Markets Insider – Dec. 10
Northwestern Mutual is dedicated to supporting children and families who have been impacted by childhood cancer through research funding and providing resources for survivors and their families. Today, through its Foundation, the company announced the recipients of its 2019 Childhood Cancer Survivor and Sibling Scholarship program. The application process for the 2020 program is also now open for submissions.
Street Insider
CBS (Salisbury, Md.)
…and many more

WVUA – Dec. 11
Tuscaloosa is celebrating its 200th birthday with several upcoming events. The party kicks off with a bicentennial musical extravaganza on Thursday night at 7 p.m. in the Moody Music Building on the University of Alabama campus. The concert is called “Tusca200sa Sings: 200 Voices” and will feature some of west Alabama’s most talented singers. A new Tuscaloosa-themed song will be performed by Kirsten Hicks. On Friday, a bicentennial sculpture and time capsule will be unveiled at Manderson Landing Park at the Tuscaloosa Riverwalk. The event will start 10 a.m.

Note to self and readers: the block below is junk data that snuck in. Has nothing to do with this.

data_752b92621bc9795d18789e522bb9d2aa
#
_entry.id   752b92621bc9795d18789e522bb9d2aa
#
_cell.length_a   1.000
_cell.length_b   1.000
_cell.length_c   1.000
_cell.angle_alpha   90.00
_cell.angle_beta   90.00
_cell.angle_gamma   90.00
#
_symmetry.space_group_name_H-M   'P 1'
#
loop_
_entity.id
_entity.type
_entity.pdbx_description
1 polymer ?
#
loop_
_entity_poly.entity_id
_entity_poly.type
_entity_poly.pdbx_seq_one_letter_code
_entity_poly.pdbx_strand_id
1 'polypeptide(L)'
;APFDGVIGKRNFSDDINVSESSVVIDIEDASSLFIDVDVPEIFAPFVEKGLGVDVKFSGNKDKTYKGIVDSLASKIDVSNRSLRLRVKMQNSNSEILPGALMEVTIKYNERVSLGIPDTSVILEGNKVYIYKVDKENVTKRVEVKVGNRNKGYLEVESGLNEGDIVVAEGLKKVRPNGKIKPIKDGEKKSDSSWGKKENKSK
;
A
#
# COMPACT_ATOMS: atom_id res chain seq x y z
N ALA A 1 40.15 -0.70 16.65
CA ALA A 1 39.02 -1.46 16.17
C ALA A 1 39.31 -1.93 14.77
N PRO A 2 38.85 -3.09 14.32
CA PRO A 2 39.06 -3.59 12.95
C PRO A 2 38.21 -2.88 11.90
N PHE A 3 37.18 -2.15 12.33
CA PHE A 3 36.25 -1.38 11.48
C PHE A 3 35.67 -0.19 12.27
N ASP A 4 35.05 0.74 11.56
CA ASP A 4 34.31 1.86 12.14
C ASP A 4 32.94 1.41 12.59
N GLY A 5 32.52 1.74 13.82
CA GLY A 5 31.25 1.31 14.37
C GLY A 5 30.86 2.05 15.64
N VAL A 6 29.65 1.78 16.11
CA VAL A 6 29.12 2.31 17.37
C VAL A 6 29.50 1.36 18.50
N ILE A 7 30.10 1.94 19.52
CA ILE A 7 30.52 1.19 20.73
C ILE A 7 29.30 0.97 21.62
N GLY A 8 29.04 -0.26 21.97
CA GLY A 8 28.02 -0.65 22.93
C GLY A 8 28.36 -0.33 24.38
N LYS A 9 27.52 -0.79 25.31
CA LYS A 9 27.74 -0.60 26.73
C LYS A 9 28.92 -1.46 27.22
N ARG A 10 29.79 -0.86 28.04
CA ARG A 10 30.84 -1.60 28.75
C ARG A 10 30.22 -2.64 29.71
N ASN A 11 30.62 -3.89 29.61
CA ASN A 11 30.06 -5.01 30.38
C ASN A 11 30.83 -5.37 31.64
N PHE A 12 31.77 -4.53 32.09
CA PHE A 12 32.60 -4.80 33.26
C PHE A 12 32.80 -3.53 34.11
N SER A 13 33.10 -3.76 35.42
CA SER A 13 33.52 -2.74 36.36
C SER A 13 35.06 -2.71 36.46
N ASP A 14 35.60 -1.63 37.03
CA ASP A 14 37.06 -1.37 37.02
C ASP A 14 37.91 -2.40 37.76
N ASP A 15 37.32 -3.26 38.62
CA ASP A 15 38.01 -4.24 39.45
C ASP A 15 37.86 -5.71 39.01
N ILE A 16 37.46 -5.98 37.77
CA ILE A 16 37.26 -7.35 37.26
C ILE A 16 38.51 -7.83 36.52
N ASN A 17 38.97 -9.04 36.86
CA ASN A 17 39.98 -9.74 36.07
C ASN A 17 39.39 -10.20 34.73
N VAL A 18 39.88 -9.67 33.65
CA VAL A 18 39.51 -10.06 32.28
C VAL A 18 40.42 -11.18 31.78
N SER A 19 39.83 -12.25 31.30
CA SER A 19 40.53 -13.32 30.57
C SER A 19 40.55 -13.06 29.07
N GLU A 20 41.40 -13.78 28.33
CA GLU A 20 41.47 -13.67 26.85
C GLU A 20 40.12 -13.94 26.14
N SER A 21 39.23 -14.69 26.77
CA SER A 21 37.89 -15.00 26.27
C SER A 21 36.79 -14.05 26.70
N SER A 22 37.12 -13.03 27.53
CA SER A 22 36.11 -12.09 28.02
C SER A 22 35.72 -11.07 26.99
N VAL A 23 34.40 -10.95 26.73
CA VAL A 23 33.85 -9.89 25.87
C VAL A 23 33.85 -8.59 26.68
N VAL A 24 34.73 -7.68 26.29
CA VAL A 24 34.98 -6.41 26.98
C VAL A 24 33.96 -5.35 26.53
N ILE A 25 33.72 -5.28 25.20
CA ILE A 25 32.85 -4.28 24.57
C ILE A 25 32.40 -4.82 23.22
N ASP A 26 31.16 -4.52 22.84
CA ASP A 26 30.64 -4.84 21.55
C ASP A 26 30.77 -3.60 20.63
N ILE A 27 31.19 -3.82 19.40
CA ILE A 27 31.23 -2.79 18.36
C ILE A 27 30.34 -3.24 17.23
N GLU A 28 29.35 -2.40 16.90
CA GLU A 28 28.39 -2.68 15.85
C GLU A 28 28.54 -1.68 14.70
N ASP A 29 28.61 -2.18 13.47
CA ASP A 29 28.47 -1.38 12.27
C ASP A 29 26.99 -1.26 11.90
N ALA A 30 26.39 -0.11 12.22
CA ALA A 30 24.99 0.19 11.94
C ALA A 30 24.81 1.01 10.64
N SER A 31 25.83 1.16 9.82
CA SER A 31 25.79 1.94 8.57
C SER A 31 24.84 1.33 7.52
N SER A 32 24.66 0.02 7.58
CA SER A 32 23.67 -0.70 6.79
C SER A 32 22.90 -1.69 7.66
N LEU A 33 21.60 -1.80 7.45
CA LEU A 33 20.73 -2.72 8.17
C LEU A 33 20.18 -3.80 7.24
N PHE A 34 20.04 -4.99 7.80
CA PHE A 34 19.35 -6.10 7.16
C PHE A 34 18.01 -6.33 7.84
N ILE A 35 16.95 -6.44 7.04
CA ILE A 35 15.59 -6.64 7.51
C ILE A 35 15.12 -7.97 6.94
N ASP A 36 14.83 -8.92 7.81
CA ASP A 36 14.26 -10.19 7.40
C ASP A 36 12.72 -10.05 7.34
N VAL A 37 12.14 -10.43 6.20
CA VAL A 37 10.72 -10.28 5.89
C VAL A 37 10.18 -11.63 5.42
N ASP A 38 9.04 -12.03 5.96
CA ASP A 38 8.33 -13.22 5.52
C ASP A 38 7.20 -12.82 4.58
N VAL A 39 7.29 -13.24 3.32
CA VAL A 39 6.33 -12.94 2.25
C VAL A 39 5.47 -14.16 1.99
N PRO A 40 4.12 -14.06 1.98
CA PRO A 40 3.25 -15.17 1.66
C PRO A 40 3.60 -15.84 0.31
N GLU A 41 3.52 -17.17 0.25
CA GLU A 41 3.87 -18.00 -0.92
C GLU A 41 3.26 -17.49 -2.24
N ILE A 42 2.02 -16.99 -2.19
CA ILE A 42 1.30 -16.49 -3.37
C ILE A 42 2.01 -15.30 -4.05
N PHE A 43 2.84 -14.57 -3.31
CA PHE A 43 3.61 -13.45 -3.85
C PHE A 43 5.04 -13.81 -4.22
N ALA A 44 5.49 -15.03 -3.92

Miss Alabama gets ready for Miss America Pageant
NBC 13 (Birmingham) – Dec. 11
We are so excited for her. I got to meet with her just not long ago. She left for Miss America yesterday. So, a little background information, she won Miss Alabama in June and she is actually the first African-American woman to hold the title of Miss University of Alabama She is representing the National Psoriasis Foundation and Psoriasis Take Action Alabama. We are so excited for her.